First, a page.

Computacion Inteligente DerivativeBased Optimization

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DerivativeBased Optimization
Contents Optimization problems Mathematical background Descent Methods The Method of Steepest Descent Conjugate Gradient
Objective function – mathematical function which is optimized by changing the values of the design variables. Objective function – mathematical function which is optimized by changing the values of the design variables. Design Variables – Those variables which we, as designers, can change. Constraints – Functions of the design variables which establish limits in individual variables or combinations of design variables.
3 basic ingredients… 3 basic ingredients…  an objective function,
 a set of decision variables,
 a set of equality/inequality constraints.
Design Variables: decision and objective vector  Design Variables: decision and objective vector
 Constraints: equality and inequality
 Bounds: feasible ranges for variables
 Objective Function: maximization can be converted to minimization due to the duality principle
Identify the quantity or function, f, to be optimized. Identify the design variables: x1, x2, x3, …,xn. Identify the constraints if any exist a. Equalities b. Inequalities Adjust the design variables (x’s) until f is optimized and all of the constraints are satisfied.
Objective functions may be unimodal or multimodal. Objective functions may be unimodal or multimodal.  Unimodal – only one optimum
 Multimodal – more than one optimum
Most search schemes are based on the assumption of a unimodal surface. The optimum determined in such cases is called a local optimum design. The global optimum is the best of all local optimum designs.
Existence of global minimum Existence of global minimum If f(x) is continuous on the feasible set S which is closed and bounded, then f(x) has a global minimum in S  A set S is closed if it contains all its boundary pts.
 A set S is bounded if it is contained in the interior of some circle
Derivativebased optimization (gradient based) Derivativebased optimization (gradient based)  Capable of determining “search directions” according to an objective function’s derivative information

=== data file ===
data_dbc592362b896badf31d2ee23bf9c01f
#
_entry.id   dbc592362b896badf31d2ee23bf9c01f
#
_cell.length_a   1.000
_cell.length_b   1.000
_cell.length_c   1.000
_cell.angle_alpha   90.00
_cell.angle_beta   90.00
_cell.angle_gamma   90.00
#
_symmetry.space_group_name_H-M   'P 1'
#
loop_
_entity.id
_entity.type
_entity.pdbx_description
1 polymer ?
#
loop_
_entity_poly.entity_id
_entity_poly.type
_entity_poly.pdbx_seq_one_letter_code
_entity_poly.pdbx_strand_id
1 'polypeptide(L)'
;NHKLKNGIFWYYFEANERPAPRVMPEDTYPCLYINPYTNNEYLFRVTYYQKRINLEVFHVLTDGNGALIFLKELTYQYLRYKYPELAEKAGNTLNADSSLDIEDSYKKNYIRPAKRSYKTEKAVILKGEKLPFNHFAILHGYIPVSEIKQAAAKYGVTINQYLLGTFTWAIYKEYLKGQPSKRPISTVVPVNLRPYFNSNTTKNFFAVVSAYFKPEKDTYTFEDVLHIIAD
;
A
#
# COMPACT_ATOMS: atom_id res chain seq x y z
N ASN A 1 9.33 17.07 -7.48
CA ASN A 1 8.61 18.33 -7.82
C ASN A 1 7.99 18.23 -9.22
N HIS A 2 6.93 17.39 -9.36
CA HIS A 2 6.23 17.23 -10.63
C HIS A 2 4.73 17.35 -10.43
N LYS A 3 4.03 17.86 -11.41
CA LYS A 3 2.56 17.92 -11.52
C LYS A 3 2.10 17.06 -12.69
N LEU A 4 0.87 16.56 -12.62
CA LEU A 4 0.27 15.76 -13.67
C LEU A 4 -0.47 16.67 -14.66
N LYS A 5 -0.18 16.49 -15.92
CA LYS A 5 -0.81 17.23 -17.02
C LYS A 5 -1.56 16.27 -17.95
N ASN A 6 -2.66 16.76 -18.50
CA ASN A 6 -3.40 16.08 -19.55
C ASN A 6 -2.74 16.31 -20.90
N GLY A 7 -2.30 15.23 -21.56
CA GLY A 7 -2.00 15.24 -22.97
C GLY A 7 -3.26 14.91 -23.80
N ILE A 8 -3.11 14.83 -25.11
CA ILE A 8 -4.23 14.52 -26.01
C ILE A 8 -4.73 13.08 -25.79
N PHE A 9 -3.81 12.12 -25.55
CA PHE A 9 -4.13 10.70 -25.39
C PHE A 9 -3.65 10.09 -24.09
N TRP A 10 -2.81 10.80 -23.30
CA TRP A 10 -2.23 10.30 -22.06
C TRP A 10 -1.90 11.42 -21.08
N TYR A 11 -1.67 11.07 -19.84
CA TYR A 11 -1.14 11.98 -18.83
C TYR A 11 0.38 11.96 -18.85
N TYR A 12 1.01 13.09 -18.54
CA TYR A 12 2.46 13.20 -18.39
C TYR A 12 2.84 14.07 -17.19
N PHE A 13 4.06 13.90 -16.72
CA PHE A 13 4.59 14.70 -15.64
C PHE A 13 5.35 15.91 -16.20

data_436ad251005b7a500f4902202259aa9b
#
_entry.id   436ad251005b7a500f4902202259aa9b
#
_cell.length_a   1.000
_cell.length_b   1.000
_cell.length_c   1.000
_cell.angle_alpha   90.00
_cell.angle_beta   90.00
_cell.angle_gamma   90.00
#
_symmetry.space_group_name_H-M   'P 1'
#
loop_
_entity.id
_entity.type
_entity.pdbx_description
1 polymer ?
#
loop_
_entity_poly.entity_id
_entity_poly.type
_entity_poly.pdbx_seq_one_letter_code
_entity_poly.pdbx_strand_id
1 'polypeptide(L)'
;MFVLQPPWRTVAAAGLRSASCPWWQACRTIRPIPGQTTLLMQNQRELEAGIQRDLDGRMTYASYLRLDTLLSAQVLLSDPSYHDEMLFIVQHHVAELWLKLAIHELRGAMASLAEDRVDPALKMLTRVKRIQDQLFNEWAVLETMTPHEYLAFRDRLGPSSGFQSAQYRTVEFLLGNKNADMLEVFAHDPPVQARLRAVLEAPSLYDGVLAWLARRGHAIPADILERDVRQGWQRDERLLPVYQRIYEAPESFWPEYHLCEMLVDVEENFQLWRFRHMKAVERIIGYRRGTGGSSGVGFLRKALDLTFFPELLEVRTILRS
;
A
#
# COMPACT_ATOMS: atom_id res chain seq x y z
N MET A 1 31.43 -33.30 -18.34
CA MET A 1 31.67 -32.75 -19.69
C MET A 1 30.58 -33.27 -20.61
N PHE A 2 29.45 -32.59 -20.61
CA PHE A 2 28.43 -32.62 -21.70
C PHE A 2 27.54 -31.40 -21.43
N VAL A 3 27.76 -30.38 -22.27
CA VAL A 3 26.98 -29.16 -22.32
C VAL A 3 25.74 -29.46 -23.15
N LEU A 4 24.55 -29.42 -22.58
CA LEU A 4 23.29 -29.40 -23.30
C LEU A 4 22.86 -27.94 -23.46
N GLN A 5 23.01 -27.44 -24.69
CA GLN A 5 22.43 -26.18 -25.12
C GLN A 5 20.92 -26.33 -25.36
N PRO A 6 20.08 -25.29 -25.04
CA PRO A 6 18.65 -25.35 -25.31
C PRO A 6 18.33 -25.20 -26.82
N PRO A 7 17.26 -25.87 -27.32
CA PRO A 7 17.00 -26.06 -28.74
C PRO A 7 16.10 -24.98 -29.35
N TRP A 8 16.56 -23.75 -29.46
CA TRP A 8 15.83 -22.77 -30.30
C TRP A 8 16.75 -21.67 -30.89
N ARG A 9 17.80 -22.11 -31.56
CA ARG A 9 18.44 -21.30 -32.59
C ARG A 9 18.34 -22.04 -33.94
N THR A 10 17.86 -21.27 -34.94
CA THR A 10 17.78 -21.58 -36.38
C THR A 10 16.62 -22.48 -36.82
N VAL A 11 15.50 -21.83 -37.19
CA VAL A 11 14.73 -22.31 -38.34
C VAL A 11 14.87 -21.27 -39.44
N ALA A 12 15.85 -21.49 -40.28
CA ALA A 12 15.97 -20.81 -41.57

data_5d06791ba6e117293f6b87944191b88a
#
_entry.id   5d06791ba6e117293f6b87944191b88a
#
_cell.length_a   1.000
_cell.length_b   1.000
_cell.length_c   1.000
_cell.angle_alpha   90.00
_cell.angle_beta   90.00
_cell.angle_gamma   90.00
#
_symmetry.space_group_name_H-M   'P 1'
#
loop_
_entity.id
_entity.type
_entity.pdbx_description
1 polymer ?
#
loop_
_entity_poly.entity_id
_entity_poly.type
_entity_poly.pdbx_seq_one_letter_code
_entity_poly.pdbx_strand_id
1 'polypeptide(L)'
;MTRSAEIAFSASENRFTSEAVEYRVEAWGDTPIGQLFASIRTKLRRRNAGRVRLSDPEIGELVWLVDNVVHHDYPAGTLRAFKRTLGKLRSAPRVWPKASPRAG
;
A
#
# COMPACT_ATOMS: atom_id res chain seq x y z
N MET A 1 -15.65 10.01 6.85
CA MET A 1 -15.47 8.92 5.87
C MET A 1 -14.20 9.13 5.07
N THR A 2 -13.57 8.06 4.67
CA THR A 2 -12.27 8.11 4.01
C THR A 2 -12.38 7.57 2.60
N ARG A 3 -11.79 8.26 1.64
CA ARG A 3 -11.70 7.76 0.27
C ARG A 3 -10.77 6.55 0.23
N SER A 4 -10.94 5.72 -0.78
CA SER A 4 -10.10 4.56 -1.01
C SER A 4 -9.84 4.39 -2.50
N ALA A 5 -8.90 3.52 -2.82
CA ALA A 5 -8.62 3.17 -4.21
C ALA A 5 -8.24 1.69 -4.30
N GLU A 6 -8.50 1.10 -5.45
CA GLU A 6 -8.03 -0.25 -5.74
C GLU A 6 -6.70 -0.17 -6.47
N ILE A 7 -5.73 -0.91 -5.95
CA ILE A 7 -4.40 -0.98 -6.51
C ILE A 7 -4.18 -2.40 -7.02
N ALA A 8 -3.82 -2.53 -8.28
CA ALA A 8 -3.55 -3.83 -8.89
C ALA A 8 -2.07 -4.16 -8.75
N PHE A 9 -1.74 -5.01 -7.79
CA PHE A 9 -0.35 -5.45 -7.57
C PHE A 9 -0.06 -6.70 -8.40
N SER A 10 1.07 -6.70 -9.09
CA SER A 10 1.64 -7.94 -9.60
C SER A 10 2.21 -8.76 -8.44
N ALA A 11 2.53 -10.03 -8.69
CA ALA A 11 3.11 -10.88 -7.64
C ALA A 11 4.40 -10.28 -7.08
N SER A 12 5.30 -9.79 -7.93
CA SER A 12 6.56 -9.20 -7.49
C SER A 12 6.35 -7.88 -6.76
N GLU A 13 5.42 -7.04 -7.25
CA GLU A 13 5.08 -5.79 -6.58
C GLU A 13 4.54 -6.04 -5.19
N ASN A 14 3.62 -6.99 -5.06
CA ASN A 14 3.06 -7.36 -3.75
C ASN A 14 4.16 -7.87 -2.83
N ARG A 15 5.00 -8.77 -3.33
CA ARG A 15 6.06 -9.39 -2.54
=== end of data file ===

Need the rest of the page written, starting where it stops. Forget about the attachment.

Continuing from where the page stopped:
steepest descent method;
 Newton’s method; NewtonRaphson method;
 Conjugate gradient, etc.
Derivativefree optimization  random search method;
 genetic algorithm;
 simulated annealing; etc.
A square matrix M is positive definite if A square matrix M is positive definite if It is positive semidefinite if
A symmetric matrix M = MT is positive definite if and only if its eigenvalues λi > 0. (semidefinite ↔ λi ≥ 0) A symmetric matrix M = MT is positive definite if and only if its eigenvalues λi > 0. (semidefinite ↔ λi ≥ 0)  Proof (→): Let vi the eigenvector for the ith eigenvalue λi
 Then,
 which implies λi > 0,
Theorem: If a matrix M = UTU then it is positive definite Theorem: If a matrix M = UTU then it is positive definite
f: Rn → R is a quadratic function if f: Rn → R is a quadratic function if
It is no necessary for Q be symmetric. It is no necessary for Q be symmetric.  Suposse matrix P nonsymmetric
Suposse matrix P nonsymmetric. Example  Suposse matrix P nonsymmetric. Example
Given the quadratic function Given the quadratic function
Two other shapes can result from the quadratic form. Two other shapes can result from the quadratic form.  If Q is negative definite, then f is a parabolic “bowl” up side down.
 If Q is indefinite then f describes a saddle.
Quadratics are useful in the study of optimization. Quadratics are useful in the study of optimization.  Often, objective functions are “close to” quadratic near the solution.
 It is easier to analyze the behavior of algorithms when applied to quadratics.
 Analysis of algorithms for quadratics gives insight into their behavior in general.
The derivative of f: R → R is a function f ′: R → R given by The derivative of f: R → R is a function f ′: R → R given by if the limit exists.
Along the Axes…
In general direction…
Definition: A realvalued function f: Rn → R is said to be continuously differentiable if the partial derivatives Definition: A realvalued function f: Rn → R is said to be continuously differentiable if the partial derivatives
exist for each x in Rn and are continuous functions of x. In this case, we say f C1 (a smooth function C1)
Definition: The gradient of f: in R2 → R: Definition: The gradient of f: in R2 → R:
It is a function ∇f: R2 → R2 given by
Definition: The gradient of f: Rn → R is a function ∇f: Rn → Rn given by Definition: The gradient of f: Rn → R is a function ∇f: Rn → Rn given by
The gradient defines (hyper) plane approximating the function infinitesimally
By the chain rule
Proposition 1: Proposition 1: is maximal choosing
Proof:
Proof: Proof:  On the other hand for general v:
Proposition 2: let f: Rn → R be a smooth function C1 around p, Proposition 2: let f: Rn → R be a smooth function C1 around p, if f has local minimum (maximum) at p then,
Proof: intuitive
We found the best INFINITESIMAL DIRECTION at each point, We found the best INFINITESIMAL DIRECTION at each point, Looking for minimum: “blind man” procedure How can we derive the way to the minimum using this knowledge?